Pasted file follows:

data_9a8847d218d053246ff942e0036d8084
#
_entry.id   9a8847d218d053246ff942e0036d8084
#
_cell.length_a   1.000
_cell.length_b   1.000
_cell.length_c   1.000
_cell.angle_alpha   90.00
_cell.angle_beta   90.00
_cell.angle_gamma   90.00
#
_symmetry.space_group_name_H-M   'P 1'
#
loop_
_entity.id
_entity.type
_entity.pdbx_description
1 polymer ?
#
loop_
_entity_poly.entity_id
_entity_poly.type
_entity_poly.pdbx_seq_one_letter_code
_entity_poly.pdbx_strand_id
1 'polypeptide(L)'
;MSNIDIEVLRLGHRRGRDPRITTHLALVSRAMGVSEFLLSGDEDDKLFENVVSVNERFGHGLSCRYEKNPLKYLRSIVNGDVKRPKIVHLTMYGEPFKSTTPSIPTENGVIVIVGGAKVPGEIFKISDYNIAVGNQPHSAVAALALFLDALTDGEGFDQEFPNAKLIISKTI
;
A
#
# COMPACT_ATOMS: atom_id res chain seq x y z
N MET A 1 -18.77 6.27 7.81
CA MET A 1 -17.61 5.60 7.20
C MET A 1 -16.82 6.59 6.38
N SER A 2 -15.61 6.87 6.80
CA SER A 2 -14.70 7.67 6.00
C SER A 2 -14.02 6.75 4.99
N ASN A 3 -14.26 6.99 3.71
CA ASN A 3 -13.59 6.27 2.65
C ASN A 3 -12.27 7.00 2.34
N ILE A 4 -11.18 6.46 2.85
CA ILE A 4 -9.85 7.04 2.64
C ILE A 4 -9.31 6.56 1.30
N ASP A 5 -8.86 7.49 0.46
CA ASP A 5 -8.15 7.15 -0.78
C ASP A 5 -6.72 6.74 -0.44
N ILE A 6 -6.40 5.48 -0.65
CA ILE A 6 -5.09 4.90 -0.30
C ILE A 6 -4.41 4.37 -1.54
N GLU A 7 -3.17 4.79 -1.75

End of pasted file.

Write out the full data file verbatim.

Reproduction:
data_9a8847d218d053246ff942e0036d8084
#
_entry.id   9a8847d218d053246ff942e0036d8084
#
_cell.length_a   1.000
_cell.length_b   1.000
_cell.length_c   1.000
_cell.angle_alpha   90.00
_cell.angle_beta   90.00
_cell.angle_gamma   90.00
#
_symmetry.space_group_name_H-M   'P 1'
#
loop_
_entity.id
_entity.type
_entity.pdbx_description
1 polymer ?
#
loop_
_entity_poly.entity_id
_entity_poly.type
_entity_poly.pdbx_seq_one_letter_code
_entity_poly.pdbx_strand_id
1 'polypeptide(L)'
;MSNIDIEVLRLGHRRGRDPRITTHLALVSRAMGVSEFLLSGDEDDKLFENVVSVNERFGHGLSCRYEKNPLKYLRSIVNGDVKRPKIVHLTMYGEPFKSTTPSIPTENGVIVIVGGAKVPGEIFKISDYNIAVGNQPHSAVAALALFLDALTDGEGFDQEFPNAKLIISKTI
;
A
#
# COMPACT_ATOMS: atom_id res chain seq x y z
N MET A 1 -18.77 6.27 7.81
CA MET A 1 -17.61 5.60 7.20
C MET A 1 -16.82 6.59 6.38
N SER A 2 -15.61 6.87 6.80
CA SER A 2 -14.70 7.67 6.00
C SER A 2 -14.02 6.75 4.99
N ASN A 3 -14.26 6.99 3.71
CA ASN A 3 -13.59 6.27 2.65
C ASN A 3 -12.27 7.00 2.34
N ILE A 4 -11.18 6.46 2.85
CA ILE A 4 -9.85 7.04 2.64
C ILE A 4 -9.31 6.56 1.30
N ASP A 5 -8.86 7.49 0.46
CA ASP A 5 -8.15 7.15 -0.78
C ASP A 5 -6.72 6.74 -0.44
N ILE A 6 -6.40 5.48 -0.65
CA ILE A 6 -5.09 4.90 -0.30
C ILE A 6 -4.41 4.37 -1.54
N GLU A 7 -3.17 4.79 -1.75